New state plan aims to increase awareness of, access to palliative care

Educating people on what palliative care is is one of four focus areas identified in the state of Kansas five-year plan for palliative care.
Published: Apr. 13, 2023 at 10:27 PM CDT
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TOPEKA, Kan. (WIBW) - A new plan hopes to expand palliative care in Kansas.

Unlike hospice care, which focuses on the end of life, palliative care aims to help people live their best lives while living with a serious illness.

Stormont Vail’s Dr. Brandy Ficek was part of a group that wrote the state’s recently released five-year plan for palliative care. She earned her palliative care certification the first year it was offered - in 2008.

“It’s a really young medical specialty,” Dr. Ficek said. “It’s an approach that says we want to take comprehensive care of our patients who are living with serious illness and put the focus back on their quality of life and their daily function.”

Read the state’s 5-year palliative care plan

Educating people on what palliative care is is one of four focus areas identified in the state’s plan. It found, two years ago, only three percent of people receiving medical care were getting palliative care when up to 30 percent could be eligible. These could be people with cancer or dementia, or a child with a genetic condition.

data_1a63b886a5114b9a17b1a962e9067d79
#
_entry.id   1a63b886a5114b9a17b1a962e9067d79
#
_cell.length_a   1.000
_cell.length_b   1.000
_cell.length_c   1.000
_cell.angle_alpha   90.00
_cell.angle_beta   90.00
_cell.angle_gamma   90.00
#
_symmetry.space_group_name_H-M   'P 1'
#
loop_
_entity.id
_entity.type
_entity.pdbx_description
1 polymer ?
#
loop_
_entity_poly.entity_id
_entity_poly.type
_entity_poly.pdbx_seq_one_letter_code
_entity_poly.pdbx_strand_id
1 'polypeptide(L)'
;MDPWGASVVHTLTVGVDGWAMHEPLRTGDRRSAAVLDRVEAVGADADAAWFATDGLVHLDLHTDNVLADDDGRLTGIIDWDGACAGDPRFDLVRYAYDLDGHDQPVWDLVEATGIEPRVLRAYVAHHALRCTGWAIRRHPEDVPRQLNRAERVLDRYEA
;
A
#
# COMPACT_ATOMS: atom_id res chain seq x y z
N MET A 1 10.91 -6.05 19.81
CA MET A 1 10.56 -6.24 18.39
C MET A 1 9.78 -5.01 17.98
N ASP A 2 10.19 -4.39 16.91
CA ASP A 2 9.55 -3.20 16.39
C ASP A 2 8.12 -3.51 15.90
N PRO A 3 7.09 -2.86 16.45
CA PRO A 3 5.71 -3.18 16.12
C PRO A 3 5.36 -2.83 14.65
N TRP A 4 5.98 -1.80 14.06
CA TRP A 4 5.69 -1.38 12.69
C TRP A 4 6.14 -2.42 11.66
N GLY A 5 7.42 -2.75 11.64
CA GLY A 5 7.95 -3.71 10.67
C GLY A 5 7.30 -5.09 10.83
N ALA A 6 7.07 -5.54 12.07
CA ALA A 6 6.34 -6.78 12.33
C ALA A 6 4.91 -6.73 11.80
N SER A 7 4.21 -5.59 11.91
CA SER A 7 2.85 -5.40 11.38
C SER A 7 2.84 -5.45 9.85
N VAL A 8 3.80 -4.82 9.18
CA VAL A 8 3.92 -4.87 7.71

“It’s anyone who has an illness that impacts their day to day function and their quality of life, or puts excessive strain on their caregiver - because we know illnesses don’t just happen to our patients, they happen to a whole family system,” Dr. Ficek said.

The plan also discusses the need to expand broadband, so people in rural areas can more easily access palliative care services. Dr. Ficek said the committee began its work just as the pandemic was beginning, which taught them the value of telemedicine.

“In telehealth, I can sit with them, I can talk with them, I can see how things are functioning in their home,” she said.

Educating the current and future workforce about palliative care is another focus of the state’s plan. That includes providing more training and support for unpaid caregivers, including friends and family members.

“They’re really the ones who are responsible for managing medications; for seeing those warning signs when something is not going right; for being able to safely assist someone in their day to day activities,” Dr. Ficek said. “If those things aren’t done properly, then the downstream affect is that now those conditions aren’t as well controlled. We are having to have more acute, in-hospital care, where we can prevent some of these things if people get the training and the support that they need.”

The plan’s final focus area is ensuring palliative care is part of emergency preparedness, and encourage people to complete advance directives, to make their wishes known.

Kansas currently ranks 42nd in the nation for access to palliative care. The goal is to change that.

“We can do better. We can do better for the communities across Kansas,” Dr. Ficek said.

The state plan was developed by a group that included doctors, nurses, social work, spiritual care and patients and families.

If you’re interested in it for you or a loved one, ask your doctor. You also can find information and providers through the Kansas Dept. of Health and Environment’s palliative care page.